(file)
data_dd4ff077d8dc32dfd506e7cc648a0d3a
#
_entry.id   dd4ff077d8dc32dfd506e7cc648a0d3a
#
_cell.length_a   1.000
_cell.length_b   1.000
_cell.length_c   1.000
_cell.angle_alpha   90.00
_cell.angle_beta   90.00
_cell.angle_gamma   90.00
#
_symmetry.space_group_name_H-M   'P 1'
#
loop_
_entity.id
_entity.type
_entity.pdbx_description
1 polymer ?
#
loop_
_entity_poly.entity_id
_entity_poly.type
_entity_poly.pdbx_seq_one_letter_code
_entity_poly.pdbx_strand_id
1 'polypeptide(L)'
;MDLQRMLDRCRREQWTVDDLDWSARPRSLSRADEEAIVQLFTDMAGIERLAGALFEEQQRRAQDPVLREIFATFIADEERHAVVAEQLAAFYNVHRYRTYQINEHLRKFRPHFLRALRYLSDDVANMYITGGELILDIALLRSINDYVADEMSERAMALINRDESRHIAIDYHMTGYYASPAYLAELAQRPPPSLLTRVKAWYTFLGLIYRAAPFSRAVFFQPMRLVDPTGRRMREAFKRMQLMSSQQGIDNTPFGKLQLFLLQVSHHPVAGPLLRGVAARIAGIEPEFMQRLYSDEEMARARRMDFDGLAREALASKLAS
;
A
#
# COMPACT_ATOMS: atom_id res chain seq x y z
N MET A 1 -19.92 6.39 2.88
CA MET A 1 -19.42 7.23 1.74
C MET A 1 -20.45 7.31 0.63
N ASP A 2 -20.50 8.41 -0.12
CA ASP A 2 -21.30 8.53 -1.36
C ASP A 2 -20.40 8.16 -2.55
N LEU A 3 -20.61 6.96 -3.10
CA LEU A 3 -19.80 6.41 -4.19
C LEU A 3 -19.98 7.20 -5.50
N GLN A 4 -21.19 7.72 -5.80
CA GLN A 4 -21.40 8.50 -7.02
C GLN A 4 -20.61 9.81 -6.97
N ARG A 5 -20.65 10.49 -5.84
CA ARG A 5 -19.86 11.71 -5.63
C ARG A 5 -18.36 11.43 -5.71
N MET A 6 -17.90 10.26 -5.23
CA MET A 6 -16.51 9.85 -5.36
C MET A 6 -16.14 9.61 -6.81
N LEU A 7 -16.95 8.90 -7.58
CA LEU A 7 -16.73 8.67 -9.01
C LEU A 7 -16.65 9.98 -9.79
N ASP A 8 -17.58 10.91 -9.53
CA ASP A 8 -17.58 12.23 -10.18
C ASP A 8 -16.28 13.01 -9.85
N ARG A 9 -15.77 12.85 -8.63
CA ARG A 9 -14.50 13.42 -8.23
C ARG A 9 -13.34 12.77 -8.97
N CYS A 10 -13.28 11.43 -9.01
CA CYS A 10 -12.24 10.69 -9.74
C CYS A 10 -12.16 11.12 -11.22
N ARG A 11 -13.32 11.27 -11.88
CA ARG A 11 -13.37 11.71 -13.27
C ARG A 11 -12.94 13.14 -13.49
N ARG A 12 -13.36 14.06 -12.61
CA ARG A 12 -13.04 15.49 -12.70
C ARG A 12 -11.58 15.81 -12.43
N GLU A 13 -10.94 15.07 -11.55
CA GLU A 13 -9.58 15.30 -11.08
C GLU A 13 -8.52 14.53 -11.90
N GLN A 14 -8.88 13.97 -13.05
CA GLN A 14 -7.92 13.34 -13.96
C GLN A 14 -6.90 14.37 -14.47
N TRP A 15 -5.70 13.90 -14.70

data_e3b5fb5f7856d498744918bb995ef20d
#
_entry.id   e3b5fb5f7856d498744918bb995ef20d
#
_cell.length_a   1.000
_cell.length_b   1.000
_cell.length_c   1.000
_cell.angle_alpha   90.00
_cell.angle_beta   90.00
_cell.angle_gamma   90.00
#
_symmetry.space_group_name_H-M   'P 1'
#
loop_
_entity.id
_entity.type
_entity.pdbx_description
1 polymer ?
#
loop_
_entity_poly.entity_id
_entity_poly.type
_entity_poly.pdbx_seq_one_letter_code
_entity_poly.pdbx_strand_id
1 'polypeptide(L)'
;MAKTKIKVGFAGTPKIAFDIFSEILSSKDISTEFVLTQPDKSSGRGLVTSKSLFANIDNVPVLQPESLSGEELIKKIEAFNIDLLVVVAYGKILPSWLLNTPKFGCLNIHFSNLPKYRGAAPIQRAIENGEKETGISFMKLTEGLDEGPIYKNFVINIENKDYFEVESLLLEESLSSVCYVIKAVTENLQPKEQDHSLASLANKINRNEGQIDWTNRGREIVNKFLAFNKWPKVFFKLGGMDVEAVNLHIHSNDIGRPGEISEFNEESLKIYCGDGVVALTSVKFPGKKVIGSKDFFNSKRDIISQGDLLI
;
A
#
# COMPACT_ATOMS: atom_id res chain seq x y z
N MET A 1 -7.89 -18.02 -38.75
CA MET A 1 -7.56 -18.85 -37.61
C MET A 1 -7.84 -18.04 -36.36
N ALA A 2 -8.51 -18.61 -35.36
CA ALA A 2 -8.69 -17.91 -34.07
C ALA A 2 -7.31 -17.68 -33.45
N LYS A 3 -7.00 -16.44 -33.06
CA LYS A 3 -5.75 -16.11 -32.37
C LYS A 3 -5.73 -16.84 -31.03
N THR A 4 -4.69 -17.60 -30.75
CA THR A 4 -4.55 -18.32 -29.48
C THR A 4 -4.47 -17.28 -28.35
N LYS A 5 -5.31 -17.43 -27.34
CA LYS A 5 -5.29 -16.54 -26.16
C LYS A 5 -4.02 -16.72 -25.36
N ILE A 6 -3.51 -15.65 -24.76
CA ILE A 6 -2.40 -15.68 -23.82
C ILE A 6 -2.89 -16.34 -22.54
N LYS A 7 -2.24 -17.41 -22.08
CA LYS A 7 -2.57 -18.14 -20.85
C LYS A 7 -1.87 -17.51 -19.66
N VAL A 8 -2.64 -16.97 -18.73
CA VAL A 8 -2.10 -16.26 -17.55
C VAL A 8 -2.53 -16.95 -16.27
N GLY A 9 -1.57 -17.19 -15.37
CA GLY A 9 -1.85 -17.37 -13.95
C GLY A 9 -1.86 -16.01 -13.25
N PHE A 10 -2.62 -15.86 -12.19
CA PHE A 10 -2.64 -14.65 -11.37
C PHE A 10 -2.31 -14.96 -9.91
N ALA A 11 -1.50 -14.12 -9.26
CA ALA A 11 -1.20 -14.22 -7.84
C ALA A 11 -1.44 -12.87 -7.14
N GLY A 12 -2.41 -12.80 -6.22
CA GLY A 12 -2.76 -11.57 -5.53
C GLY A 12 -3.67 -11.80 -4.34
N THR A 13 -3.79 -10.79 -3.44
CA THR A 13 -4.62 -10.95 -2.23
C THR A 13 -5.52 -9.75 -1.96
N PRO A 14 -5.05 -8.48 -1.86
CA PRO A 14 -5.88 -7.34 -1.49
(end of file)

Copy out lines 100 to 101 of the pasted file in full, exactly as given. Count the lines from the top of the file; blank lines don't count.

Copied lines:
;
A